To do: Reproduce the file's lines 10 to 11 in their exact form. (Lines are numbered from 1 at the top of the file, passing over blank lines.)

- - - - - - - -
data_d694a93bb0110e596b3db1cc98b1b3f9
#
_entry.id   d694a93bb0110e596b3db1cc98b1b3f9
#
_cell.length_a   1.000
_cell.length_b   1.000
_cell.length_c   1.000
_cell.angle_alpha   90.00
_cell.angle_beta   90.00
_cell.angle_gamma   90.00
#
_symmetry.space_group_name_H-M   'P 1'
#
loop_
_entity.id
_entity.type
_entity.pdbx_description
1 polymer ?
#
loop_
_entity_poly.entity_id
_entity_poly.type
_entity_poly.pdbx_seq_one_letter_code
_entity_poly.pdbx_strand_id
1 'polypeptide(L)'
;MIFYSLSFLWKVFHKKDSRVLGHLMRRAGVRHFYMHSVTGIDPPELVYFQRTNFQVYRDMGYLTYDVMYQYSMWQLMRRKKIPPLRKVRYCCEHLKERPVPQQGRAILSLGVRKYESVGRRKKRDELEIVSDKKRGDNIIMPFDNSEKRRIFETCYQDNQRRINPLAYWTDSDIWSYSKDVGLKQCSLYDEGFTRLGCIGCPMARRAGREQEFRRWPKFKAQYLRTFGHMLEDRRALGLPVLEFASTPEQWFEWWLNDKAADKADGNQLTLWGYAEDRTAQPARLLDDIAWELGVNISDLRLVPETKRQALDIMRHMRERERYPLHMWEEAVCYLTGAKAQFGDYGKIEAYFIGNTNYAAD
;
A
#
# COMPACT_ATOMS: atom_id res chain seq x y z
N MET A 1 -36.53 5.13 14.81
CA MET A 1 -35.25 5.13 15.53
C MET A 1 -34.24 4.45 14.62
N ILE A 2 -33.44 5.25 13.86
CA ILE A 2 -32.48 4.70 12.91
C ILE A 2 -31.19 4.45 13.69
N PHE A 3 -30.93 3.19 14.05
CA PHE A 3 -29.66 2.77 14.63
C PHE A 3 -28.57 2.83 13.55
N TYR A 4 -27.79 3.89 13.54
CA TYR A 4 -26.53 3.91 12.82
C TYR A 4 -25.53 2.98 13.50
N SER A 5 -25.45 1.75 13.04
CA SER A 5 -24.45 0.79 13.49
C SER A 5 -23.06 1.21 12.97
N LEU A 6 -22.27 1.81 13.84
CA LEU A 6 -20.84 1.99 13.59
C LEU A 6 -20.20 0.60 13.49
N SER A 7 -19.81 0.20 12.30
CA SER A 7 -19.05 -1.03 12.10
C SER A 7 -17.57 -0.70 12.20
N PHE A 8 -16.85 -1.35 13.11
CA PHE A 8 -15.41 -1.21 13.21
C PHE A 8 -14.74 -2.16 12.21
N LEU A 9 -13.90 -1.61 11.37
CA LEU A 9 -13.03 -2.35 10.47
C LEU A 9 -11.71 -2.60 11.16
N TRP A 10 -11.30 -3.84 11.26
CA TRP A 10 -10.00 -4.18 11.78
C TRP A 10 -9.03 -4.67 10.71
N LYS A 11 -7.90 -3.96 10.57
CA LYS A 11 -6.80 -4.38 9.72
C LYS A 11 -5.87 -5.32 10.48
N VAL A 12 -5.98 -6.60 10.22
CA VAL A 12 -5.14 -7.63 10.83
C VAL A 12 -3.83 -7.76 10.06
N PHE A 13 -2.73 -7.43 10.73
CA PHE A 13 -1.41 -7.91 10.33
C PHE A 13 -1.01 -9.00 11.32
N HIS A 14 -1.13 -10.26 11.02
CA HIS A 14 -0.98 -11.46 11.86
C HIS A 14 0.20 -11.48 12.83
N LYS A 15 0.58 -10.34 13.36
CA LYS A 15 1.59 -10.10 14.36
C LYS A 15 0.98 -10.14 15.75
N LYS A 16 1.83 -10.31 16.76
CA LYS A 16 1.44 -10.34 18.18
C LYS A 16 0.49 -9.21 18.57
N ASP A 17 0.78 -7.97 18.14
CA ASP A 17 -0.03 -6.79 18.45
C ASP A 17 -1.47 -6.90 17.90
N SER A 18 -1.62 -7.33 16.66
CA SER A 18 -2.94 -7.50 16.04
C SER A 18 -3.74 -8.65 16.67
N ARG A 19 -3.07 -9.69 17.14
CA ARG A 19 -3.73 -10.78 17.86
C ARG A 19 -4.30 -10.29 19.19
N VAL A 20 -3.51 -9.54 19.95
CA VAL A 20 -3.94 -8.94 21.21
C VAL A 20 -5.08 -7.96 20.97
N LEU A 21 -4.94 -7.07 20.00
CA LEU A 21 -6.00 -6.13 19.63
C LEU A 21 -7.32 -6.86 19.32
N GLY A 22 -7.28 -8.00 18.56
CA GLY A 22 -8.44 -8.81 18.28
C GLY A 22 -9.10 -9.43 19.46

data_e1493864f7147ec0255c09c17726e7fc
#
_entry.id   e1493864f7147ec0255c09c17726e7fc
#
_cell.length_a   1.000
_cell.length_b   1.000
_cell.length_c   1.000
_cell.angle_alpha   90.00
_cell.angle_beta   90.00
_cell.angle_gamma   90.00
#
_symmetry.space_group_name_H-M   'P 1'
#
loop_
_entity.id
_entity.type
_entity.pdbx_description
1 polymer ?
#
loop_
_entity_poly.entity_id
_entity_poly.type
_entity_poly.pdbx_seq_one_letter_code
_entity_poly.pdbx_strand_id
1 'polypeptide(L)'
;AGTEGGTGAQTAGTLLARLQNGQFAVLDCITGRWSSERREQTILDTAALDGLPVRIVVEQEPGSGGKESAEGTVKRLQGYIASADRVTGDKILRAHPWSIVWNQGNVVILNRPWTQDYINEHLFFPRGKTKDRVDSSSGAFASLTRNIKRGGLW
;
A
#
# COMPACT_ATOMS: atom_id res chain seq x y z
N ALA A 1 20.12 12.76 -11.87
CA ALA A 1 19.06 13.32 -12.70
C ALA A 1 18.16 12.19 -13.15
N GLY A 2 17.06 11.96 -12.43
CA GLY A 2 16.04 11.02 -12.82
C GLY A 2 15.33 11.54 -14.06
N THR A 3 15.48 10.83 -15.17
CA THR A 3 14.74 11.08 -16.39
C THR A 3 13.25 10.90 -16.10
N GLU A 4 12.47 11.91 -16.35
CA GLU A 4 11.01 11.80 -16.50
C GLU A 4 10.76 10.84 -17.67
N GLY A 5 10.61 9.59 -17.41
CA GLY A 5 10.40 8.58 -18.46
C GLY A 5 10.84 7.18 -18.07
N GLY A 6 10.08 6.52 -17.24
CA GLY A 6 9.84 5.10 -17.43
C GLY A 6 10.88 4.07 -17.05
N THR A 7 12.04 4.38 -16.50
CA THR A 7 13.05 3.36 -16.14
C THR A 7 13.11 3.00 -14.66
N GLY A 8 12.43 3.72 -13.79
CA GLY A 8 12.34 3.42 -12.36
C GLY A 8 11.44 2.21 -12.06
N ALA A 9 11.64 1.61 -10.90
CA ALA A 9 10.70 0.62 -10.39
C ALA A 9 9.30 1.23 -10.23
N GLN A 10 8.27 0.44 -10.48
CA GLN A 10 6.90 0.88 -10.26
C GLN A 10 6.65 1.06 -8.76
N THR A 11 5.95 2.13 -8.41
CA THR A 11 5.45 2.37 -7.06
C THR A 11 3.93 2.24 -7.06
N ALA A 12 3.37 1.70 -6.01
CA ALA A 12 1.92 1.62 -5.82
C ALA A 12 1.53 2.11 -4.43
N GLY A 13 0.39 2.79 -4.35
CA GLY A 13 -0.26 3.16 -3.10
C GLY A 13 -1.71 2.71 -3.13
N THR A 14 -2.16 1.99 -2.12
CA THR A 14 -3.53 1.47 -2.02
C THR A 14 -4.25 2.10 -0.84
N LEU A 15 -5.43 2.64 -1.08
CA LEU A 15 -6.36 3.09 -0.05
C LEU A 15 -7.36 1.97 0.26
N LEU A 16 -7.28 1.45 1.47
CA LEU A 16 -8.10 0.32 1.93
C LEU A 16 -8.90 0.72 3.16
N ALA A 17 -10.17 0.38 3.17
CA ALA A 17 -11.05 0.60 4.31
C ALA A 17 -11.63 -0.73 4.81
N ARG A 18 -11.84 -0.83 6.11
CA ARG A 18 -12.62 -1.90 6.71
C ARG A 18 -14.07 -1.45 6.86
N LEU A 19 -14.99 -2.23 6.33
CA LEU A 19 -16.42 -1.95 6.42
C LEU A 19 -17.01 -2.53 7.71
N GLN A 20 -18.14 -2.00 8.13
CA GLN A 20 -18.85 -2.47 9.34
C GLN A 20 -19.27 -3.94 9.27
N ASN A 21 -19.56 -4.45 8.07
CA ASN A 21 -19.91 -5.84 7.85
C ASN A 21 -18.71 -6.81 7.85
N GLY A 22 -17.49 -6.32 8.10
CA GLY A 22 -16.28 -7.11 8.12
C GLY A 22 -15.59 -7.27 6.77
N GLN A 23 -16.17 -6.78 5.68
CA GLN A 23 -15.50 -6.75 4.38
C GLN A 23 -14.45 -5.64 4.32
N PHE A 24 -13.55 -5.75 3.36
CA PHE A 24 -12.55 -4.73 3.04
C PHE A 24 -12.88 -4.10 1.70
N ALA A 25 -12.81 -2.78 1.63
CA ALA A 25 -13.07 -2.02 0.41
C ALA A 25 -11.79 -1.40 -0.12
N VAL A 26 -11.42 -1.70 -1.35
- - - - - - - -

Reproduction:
_cell.angle_gamma   90.00
#